Fincher’s Farm Bill
Fincher’s Farm Bill
There’s only one name that suits the farm bill that will be debated on the floor of the House today: Fincher’s Farm Bill.
That’s because the bill is designed to help farmers like Rep. Stephen Fincher (R-Tenn.), the notorious member of the House Agriculture Committee who cited the Bible to champion cuts to anti-hunger programs while pocketing more than $3.4 million in farm subsidies himself.
As you may recall, Fincher (incorrectly) quoted a passage from Thessalonians to support cuts to the Supplemental Nutrition Assistance Program (SNAP), saying, “the one unwilling to work will not eat.”
Fincher went on to lecture his colleagues that:
There is not a big printing press in Washington that continually prints money over and over. This is other people’s money that Washington is appropriating and spending.
Fincher, of course, is happy to make good use of the “people’s money” himself, collecting more than $70,000 in 2012 alone. By comparison, the average monthly SNAP payment in 2012 was just $133.41.
Fincher’s Farm Bill needlessly cuts SNAP by $20 billion – while expanding farm subsidy programs that benefit cotton farmers like Fincher.
In particular, Fincher’s Farm Bill extends for two more years – at least for cotton farmers like Fincher – the so-called “transition payments” that were created in 1996 to wean farmers off subsidies but instead became a costly entitlement. As The Washington Post reported, extension of these subsidies, called direct payments, in the 2002 and 2008 farm bills has cost the taxpayers an extra $46 billion.
But that’s not all. Fincher’s Farm Bill also creates a new supercharged crop insurance subsidy program just for cotton farmers like Fincher. For most farmers who qualify for crop insurance subsidies, USDA provides roughly two-thirds of their premiums. But that’s not good enough for cotton farmers like Fincher. The House farm bill’s new “STAX” insurance program, created especially for cotton farmers, would pay a lavish 80 percent of their insurance premiums.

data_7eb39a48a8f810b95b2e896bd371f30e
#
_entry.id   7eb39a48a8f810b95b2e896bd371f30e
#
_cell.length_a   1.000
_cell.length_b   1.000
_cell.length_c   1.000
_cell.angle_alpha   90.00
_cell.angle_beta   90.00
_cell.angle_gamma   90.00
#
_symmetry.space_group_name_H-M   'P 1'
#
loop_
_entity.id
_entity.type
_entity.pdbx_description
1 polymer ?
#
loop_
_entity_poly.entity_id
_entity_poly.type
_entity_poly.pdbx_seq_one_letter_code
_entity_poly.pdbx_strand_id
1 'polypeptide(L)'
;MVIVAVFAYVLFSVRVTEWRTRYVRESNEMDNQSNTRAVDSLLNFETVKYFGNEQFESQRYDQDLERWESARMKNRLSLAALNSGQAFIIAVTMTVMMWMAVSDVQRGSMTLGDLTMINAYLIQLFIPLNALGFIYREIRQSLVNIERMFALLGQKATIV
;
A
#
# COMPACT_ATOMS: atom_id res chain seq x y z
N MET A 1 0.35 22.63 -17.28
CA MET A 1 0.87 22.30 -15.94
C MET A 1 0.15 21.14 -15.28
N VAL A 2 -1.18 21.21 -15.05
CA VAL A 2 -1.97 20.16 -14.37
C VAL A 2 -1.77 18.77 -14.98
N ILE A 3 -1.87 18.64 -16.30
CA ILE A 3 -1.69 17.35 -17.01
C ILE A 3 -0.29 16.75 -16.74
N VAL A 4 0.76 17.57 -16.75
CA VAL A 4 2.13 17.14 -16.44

The gravy train doesn’t stop there. Fincher’s Farm Bill also increases price guarantees for major crops such as cotton. While the guarantees would raise the price floor for corn and soybeans to more than 80 percent of the average market price, the price floor for cotton would actually be raised to more than 100 percent of the average market price.
To help pay for Fincher’s Farm Bill, the House Agriculture Committee wants to kick more than 2 million low-income Americans off SNAP anti-hunger benefits and eliminates free school meals for more than 200,000 poor kids.
Of course, that’s not enough for some of Fincher’s friends. They’ve filed more than a dozen amendments to make even deeper cuts to SNAP, require recipients to undergo drug tests and present photo IDs and also require them to work. (Never mind that most SNAP households already have one working adult).
Rather than writing a farm bill for farmers like Rep. Fincher, the House should write a farm bill that helps family farmers and that protects taxpayers, consumers, and the environment. In particular, the House should support amendments to eliminate cuts to SNAP and to instead cut subsidies for the largest and most profitable farms.